Necrotising fasciitis of the thigh secondary to colonic perforation: the femoral canal as a route for infective spread.
Wiberg A., Carapeti E., Greig A.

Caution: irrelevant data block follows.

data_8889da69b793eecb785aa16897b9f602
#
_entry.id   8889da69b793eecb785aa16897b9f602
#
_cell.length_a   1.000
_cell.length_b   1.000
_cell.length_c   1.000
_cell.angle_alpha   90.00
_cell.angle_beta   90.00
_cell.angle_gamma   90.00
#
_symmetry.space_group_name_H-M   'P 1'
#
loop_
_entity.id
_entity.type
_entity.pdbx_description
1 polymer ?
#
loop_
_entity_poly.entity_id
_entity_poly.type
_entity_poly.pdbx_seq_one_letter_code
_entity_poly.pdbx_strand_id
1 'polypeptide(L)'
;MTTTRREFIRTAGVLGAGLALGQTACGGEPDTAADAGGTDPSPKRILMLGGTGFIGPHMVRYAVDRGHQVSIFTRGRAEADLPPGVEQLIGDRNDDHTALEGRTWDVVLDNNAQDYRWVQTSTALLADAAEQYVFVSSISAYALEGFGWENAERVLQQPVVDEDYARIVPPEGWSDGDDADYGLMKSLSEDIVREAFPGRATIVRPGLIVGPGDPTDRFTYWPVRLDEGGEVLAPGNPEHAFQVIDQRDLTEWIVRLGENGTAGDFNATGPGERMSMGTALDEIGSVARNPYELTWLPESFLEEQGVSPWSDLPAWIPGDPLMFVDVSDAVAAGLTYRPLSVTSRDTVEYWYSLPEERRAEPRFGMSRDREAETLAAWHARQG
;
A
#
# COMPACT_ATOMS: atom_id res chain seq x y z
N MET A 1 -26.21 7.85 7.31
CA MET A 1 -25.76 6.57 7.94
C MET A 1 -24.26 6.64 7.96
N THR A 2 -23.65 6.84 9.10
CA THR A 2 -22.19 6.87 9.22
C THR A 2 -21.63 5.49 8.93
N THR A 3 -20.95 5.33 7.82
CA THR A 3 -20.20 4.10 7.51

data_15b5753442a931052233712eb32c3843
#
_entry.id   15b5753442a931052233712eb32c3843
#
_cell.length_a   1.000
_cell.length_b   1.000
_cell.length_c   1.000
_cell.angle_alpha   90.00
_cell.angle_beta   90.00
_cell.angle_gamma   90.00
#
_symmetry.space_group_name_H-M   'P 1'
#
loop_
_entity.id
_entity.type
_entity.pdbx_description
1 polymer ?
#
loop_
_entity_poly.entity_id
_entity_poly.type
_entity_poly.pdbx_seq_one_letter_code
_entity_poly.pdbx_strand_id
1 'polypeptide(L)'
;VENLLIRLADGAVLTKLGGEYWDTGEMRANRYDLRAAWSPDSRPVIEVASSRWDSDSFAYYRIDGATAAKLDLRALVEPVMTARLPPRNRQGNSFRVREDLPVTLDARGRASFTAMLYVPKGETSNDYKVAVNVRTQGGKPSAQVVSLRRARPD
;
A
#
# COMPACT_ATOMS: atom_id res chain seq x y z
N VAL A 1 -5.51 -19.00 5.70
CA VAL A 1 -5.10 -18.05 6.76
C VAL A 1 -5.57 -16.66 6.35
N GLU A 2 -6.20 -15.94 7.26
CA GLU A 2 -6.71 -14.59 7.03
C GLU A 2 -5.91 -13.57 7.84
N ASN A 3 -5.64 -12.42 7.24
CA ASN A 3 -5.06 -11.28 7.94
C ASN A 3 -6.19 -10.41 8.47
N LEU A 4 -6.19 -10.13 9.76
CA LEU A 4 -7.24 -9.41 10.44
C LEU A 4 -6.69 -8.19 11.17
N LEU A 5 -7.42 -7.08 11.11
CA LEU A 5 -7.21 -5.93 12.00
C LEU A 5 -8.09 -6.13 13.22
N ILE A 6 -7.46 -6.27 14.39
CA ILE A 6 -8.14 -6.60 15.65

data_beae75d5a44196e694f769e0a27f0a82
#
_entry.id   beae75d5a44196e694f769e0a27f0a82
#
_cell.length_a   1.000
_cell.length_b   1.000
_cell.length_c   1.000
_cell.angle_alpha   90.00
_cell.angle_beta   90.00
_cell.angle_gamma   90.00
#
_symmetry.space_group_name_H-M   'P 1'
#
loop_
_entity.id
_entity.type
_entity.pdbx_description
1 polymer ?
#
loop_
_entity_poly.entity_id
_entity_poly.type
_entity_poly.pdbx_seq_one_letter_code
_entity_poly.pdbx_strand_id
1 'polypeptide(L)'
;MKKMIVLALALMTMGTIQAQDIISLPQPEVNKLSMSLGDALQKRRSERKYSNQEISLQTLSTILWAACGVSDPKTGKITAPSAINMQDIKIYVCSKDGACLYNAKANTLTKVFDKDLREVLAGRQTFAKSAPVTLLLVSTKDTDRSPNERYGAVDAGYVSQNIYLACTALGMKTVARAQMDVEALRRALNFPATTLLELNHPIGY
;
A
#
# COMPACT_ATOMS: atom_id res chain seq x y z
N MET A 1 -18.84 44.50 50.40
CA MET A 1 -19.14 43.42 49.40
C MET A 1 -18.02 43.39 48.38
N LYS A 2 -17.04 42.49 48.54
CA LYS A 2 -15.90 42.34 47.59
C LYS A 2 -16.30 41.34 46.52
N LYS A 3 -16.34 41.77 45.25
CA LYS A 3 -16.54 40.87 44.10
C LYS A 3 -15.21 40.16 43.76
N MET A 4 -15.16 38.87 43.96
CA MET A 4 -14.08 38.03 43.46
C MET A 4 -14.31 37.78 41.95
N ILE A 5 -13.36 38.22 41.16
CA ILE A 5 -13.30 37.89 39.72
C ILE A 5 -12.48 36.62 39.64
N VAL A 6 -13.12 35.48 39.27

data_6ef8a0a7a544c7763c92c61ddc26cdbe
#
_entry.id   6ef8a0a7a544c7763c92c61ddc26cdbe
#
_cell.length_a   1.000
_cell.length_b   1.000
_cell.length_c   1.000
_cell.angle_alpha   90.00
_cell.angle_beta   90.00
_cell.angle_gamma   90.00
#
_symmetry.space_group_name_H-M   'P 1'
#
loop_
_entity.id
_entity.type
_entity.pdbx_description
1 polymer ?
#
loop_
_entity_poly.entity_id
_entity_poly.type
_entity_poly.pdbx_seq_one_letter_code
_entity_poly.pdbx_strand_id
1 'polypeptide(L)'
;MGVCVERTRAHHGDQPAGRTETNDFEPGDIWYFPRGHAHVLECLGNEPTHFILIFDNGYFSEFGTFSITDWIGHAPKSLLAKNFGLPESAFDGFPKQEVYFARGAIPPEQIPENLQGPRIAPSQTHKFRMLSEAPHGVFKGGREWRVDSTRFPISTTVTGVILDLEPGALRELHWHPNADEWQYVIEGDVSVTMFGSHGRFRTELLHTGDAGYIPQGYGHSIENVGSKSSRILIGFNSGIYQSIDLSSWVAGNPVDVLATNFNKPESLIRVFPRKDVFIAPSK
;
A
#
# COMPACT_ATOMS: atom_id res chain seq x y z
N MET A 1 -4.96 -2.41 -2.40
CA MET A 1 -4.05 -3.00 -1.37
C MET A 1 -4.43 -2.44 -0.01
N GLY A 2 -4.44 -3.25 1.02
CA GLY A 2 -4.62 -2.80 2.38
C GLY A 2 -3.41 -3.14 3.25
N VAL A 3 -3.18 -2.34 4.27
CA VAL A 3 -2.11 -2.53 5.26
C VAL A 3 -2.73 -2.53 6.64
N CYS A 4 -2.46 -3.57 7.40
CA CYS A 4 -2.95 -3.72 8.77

A 57 year-old man with a history of corticosteroid use presented with abdominal pain and diarrhoea. He was initially treated for presumed Clostridium difficile colitis, but later developed a left inguinal mass with spreading erythema. A CT scan showed gas within the retroperitoneal tissues, with surgical emphysema of the left groin. Necrotising fasciitis was diagnosed, and the patient underwent extensive debridement of the left thigh and inguinal region. The femoral vein was covered in infected fascia in the femoral canal, and a laparotomy revealed a posterior perforation of the sigmoid colon. Necrotising fasciitis of the thigh is a rare complication of colonic perforation. Our case highlights the femoral canal as a potential channel for the spread of intra-abdominal infection into the thigh.